College For Some, Directly To Well-Paying Jobs For Others, Staten Island High School Does It All
BY CHUCK WILBANKS
A couple of busloads of rapt seventh graders began weighing their career options on a visit to Staten Island’s Tottenville High School on Feb. 27.
Tottenville, a school with a robust menu of Career and Technical Education (CTE) offerings, still focuses on attracting students who want to go to college and perhaps even graduate school. But Principal Joseph Scarmato, who was building on February’s status as CTE Month, has been working hard to burnish the school’s reputation as one which also provides students a leg up for well-paying jobs right after graduating with a high school diploma.
“We take pride in all of our programs but this is a gem, and almost a hidden secret,” said Mr. Scarmato. “We certainly don’t hide it, but some people just don’t know. We’re trying to change that.”
Tottenville educates about 4000 students, and roughly 1000 of them are enrolled in the CTE program, said Assistant Principal Cliff Bloom. In addition to automotive and culinary programs, there are programs teaching computer science, advertising and design, dental care, health and medical assisting, finance and law. Teachers and Tottenville CTE participants told the prospective students of two key rationales for enrolling in the program. One was dollars and cents practicality.
“If I lost my job today, do you know what I would be doing tomorrow?” asked automotive teacher Gerard D’Ambrosio. “I’d be going to work. I have a skill that no one can take away.”
In addition to discussing the obvious benefits of learning a trade, the teachers emphasized how pursuing these worldly programs also added a deep relevance to subjects that otherwise may seem, well, academic.
CSA President Mark Cannizzaro, himself a Tottenville graduate, also spoke to the students. “Tottenville was a great school in 1982 and it will be a great school in 2022 as well,” he said, referring to the year the potential students will graduate.
Edward Burke, Staten Island’s Deputy Borough President extolled to the students the many resources available at the school. His presence was an important indicator of the sup- port Tottenville has among com- munity and political leaders.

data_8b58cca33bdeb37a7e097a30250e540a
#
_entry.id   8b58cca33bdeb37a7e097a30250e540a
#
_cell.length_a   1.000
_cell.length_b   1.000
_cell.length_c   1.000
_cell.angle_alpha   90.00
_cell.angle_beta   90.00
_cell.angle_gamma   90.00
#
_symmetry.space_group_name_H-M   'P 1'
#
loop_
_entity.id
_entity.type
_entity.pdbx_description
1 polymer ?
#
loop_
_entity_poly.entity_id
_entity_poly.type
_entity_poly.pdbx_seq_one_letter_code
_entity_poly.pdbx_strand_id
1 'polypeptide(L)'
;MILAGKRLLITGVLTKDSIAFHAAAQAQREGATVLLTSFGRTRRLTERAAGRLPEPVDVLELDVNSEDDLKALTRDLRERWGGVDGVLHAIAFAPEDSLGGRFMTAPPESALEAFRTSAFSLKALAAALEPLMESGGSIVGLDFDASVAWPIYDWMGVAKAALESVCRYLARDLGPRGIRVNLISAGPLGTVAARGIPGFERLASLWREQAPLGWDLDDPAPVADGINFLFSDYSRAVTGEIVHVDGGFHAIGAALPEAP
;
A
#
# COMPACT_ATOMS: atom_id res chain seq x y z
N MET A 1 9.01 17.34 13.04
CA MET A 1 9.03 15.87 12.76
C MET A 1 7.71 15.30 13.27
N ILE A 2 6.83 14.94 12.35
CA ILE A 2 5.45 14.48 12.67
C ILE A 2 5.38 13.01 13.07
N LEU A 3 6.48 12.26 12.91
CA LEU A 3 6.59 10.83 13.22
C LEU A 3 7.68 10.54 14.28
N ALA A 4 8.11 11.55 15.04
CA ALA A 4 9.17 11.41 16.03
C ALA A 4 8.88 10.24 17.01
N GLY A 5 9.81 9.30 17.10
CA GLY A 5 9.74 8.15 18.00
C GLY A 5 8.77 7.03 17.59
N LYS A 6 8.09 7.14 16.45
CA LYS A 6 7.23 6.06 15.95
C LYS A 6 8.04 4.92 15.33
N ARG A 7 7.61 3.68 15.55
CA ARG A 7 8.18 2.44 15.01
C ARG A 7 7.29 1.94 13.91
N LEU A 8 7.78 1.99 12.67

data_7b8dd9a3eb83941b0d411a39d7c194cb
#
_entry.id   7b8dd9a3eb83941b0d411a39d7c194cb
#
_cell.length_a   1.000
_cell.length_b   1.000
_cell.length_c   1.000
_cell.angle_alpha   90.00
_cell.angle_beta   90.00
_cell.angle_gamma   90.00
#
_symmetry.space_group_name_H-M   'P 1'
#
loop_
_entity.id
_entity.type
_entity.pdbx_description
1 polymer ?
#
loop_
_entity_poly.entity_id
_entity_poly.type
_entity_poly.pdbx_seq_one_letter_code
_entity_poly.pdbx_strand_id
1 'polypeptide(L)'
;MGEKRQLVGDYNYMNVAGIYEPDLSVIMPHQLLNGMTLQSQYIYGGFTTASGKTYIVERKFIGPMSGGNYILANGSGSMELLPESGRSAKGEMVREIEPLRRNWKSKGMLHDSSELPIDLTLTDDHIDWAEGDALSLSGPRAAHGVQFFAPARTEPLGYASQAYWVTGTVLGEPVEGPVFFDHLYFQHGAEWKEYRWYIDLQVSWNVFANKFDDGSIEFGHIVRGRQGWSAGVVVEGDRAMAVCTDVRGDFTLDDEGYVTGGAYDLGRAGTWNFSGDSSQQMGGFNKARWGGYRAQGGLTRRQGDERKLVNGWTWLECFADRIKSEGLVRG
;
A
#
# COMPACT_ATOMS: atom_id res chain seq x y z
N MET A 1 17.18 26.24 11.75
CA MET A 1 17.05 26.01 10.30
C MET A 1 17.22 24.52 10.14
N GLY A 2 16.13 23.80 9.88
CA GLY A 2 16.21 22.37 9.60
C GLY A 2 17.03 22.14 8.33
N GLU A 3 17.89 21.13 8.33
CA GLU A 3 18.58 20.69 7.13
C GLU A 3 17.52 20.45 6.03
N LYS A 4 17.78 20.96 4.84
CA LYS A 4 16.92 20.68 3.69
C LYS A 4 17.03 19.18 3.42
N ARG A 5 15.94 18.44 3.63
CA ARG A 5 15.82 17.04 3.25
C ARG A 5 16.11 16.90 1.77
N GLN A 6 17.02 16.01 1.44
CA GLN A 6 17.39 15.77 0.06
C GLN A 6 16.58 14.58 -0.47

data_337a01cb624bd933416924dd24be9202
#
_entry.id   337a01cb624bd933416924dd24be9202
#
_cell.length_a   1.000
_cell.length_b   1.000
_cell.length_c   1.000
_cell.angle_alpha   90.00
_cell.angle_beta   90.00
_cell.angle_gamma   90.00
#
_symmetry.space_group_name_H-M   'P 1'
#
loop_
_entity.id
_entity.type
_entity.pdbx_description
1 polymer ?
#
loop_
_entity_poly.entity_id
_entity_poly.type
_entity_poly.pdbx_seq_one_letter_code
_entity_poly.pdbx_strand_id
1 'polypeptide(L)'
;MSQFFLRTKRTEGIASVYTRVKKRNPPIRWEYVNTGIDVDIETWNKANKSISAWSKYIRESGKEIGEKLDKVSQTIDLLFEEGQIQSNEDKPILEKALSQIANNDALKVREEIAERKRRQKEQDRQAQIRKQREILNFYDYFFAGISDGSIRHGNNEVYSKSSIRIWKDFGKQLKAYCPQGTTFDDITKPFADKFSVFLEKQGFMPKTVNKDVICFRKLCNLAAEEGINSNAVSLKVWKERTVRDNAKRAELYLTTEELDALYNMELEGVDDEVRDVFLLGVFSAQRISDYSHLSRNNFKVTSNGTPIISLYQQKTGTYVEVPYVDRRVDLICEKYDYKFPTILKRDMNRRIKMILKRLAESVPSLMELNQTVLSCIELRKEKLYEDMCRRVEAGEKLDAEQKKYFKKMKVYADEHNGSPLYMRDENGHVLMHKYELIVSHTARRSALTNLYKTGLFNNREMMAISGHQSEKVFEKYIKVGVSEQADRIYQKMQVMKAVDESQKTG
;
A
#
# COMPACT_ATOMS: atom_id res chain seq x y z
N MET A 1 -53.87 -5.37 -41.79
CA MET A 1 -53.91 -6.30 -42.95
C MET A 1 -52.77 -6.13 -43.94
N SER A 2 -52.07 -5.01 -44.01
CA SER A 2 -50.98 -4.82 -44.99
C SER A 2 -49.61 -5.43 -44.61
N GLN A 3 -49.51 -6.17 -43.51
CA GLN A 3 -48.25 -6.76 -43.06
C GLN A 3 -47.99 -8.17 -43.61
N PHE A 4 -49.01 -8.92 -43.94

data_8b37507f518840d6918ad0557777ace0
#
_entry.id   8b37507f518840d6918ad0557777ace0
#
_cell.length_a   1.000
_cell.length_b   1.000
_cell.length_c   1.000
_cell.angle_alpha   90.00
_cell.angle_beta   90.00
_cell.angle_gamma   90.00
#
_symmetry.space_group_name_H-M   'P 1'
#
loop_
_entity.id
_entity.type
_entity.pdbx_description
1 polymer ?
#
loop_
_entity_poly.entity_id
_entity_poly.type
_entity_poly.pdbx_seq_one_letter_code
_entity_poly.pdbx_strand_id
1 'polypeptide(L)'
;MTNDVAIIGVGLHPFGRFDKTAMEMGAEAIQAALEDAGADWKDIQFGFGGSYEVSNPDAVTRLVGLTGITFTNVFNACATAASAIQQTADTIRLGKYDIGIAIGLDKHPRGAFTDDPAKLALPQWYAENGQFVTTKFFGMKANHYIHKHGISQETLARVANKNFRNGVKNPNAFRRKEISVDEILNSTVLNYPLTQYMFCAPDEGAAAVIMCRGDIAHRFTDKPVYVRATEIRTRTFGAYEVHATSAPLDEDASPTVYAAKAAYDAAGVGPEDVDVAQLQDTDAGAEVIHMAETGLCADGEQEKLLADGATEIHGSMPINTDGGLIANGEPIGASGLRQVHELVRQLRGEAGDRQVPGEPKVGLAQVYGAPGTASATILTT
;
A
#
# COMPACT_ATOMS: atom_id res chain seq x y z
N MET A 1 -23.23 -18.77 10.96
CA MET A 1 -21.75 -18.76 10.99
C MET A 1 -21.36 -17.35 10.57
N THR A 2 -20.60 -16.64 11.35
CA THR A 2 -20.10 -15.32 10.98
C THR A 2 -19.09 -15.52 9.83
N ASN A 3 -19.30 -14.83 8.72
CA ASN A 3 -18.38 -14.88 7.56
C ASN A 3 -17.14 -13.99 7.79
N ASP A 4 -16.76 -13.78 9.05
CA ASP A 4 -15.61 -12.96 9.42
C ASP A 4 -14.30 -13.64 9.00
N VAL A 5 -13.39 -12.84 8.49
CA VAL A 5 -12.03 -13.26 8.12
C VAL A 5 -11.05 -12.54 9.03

Tottenville’s story is also one of a collaborative approach between teachers and administrators. Leo Gordon, a CTE specialist with the United Federation of Teachers, told the students that everyone working in the program looks for the many facets of life that students enjoy, from music to video games, are rooted in the pro- grams. “Our job is to guide you into a career you love,” he said.
Gordon’s team at UFT pro- vides deep layers of professional development for teachers in the CTE curriculum. In a conversation after the presentation, Mr. Gordon emphasized how educators in the program focus on ways to tie in the instruction of traditional academic subject matter to classes about practical skills.
Mr. Scarmato said the same “We focused primarily on seventh and eighth graders,” Mr. Scarmato said. “We want to send the message home to parents that academics are closely tied into career and technical education.”
The visit by the students was one of several Mr. Scarmato had lined up in late February. Others included IS 75 and IS 34.
Mr. Scarmato, principal of the school since 2014, said that Tottenville is doing all it can to promote in the community the knowledge of the CTE component to the school, at the same time they have been bolstering the infrastructure of the pro- gram itself, with the help of a grant from the city of $400,000. Banners outside proclaim the various courses offered, and the school has undertaken upgrades to the culinary arts lab, the courtroom and finance rooms, and the dental lab.
“CTE was in place when I got here but it was somewhat in the dark,” he said. “We’re just trying to get the word out for this terrific opportunity.”
The efforts seem to be working. “All the kids were excited,” he said of the recruitment presentation to students from IS 7. “Teachers and administrators asked if we could set up a similar night for parents.”
The de Blasio administration filed an amicus curiae brief with the Supreme Court on Friday in the case of Janus v. AFSCME. The administration’s position is that unions must have the right to collect dues.
CSA is grateful for the administration’s support.“We are pleased that New York City recognizes the vital role of unions in sustaining its working class and middle class,” said CSA President Mark Cannizzaro. “The Supreme Court case threatens to significantly undermine these protections at a watershed moment when the American middle class is eroding and wealth is concentrating increasingly in the hands of the very few.”
In announcing the filing, Mayor de Blasio noted how high are the stakes. “New York City is the city it is today because of the hardworking unionized men and women who built it and run it. Our city is stronger because of unions’ ability to organize and fight for all of our rights. Especially in the face of our current political climate, we should be bolstering tools for empowering and protecting workers not making them more difficult to come by.”